Nanea Taylor: I have to get the book now.

Mikki Daughtry: Yeah. I'll tell you what you'll love about the book. You’ll get to see all of the stories Alex told Natacha that we didn't get to use. In the montage scene, he goes on for three or four nights, and she's interrupting him, telling him that he’s stupid or an idiot. All those little stories that he doesn’t get to finish telling in the film, they're real stories in the book. All the stories are complete in the book, so it's a lot of fun. It's just a deeper dive.

Nanea Taylor: This leads me to my next question, what part of the book were you not able to bring in that you wish you had time to add into the script?

Tobias Iaconis: As Mikki was saying, the stories. We had to condense and distill this book down into movie form. And one of the biggest ways of doing that is not only cutting the number of stories that we get to see on screen. I think there are six or seven stories in the book. We had to cut that number in half, but then not only that, but the stories themselves, we had to reduce their scope and complexity so they can be filmed in a timely way and on budget. And so that was probably the hardest thing for making this adaptation is to decide what to lose in this wonderful world that J.A. White has created and what can we keep. We had to further simplify and reduce, to make it work in a movie form. The hardest thing was deciding what to cut and how to convey the same meaning, but in a faster, cheaper way.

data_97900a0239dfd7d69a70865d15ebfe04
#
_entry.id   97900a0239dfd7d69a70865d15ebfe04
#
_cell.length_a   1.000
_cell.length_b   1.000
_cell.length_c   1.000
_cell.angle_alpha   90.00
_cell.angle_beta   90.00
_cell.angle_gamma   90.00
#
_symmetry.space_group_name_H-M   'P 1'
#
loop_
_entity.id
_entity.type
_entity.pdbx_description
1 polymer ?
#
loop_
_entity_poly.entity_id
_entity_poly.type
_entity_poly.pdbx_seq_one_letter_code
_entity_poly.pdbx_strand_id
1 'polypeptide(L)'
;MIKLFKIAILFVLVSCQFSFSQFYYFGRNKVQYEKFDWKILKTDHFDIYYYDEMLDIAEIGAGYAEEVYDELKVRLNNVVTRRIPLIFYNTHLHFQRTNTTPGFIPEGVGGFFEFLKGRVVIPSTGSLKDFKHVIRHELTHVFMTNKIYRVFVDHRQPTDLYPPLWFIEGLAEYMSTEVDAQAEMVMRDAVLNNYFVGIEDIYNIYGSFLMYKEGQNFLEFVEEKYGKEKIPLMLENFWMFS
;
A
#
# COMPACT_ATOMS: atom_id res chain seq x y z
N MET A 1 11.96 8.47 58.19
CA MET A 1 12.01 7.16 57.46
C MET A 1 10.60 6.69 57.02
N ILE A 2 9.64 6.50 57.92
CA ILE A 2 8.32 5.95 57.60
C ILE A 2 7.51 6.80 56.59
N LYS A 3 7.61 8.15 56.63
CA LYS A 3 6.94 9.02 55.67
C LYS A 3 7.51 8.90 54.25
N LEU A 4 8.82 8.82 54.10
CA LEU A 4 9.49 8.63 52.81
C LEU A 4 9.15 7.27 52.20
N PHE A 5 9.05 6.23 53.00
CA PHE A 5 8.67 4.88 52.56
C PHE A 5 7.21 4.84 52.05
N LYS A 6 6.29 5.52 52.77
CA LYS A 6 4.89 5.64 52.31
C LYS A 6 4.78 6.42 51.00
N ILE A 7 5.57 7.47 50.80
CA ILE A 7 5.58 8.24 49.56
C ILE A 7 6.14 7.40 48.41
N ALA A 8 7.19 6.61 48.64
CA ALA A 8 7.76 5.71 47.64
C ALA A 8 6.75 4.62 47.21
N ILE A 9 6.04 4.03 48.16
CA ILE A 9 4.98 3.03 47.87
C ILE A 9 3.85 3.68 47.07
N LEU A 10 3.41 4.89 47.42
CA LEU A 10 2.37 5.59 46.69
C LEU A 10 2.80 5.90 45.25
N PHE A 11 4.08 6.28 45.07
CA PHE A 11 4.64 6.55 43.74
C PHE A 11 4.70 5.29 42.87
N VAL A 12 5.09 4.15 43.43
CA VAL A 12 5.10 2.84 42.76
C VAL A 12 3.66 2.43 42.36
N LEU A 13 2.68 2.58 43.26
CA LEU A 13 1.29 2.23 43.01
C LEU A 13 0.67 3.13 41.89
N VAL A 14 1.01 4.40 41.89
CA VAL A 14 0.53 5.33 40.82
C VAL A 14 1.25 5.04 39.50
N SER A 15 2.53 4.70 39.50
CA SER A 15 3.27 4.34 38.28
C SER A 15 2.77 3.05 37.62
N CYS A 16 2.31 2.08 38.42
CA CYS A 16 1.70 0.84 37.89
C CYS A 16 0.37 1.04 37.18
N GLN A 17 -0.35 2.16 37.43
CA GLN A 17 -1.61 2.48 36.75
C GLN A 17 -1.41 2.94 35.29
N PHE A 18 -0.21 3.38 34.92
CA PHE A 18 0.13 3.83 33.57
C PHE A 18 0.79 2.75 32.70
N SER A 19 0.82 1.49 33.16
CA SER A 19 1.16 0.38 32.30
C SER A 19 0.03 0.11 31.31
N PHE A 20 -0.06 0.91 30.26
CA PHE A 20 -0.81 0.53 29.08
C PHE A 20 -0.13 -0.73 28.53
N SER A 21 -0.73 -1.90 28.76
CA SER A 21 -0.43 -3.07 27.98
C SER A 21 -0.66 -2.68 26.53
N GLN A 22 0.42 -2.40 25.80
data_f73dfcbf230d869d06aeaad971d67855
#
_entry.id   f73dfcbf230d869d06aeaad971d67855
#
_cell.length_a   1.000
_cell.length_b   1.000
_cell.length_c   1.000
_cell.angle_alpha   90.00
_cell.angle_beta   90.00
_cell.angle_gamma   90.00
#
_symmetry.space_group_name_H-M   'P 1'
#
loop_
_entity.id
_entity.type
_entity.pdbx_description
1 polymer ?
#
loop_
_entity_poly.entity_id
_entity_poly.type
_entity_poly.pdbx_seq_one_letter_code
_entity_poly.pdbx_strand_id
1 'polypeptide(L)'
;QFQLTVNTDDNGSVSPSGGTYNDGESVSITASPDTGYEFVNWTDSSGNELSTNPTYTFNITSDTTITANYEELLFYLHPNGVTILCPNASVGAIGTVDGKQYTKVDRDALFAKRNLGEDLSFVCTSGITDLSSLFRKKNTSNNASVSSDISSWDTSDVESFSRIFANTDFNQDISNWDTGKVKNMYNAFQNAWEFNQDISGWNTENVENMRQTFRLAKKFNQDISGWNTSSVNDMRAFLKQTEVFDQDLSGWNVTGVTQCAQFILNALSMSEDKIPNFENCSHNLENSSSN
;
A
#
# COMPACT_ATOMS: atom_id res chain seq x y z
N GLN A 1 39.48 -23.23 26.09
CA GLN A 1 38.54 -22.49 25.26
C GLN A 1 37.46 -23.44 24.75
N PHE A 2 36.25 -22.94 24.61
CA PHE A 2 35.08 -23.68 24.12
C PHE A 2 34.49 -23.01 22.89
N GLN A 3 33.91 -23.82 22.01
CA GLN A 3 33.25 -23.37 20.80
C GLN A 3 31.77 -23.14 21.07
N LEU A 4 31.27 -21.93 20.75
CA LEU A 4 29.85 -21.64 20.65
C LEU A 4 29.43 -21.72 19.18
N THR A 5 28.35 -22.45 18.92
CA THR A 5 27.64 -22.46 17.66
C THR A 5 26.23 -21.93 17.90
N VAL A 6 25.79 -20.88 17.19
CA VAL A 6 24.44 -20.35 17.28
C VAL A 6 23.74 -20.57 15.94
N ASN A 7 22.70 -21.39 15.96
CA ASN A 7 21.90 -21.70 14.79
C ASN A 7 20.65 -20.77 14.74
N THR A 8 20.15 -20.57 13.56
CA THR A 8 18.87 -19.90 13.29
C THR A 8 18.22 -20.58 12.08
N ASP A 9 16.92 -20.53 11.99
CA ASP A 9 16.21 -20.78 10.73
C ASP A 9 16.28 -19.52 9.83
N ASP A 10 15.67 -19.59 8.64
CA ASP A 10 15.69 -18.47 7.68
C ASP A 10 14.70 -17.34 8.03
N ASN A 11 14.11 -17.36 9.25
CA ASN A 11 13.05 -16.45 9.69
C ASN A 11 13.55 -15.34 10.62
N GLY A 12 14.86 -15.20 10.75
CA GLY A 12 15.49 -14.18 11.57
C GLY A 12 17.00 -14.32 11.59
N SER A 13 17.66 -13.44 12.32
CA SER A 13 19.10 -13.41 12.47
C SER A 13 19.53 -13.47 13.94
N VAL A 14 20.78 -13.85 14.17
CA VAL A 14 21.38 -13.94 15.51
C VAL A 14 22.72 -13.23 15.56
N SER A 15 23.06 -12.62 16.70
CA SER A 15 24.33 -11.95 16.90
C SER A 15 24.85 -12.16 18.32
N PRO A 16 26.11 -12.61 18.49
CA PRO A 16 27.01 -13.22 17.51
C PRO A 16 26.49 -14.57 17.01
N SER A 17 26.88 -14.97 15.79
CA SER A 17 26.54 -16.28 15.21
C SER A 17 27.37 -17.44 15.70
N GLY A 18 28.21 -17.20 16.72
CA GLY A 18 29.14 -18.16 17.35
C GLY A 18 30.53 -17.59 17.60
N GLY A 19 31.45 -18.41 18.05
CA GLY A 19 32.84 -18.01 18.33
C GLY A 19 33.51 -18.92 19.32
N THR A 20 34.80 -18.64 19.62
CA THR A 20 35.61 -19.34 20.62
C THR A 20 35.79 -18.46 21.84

Nanea Taylor: A question I always ask the folks who are in the industry already. What nugget of wisdom would you tell up-and-coming screenwriters?

Mikki Daughtry: Make friends and do your work. As you said, we’re already in the industry, so that's where I'll answer from. If you're not in the industry, obviously, take your classes, do your work, learn your craft, learn your skill, and get good at what you do. So that it's second nature and you don't have to think about the work anymore. You're thinking about the job, and there's a difference between the work and the job. If your work is there and you are talented, and you've got your talent honed, got your skills, you’ve got your technique down; then you take it in. That’s behind the scenes working for you because you've done all that work already. When you get in, I would say, be nice. Be fun to work with; I think that's the biggest thing that the most vital advice I could give a writer who is in or who is just getting in. Be fun in the room. Be someone they know is not always going to be combative; you're not going to be hard to work with. Be collaborative.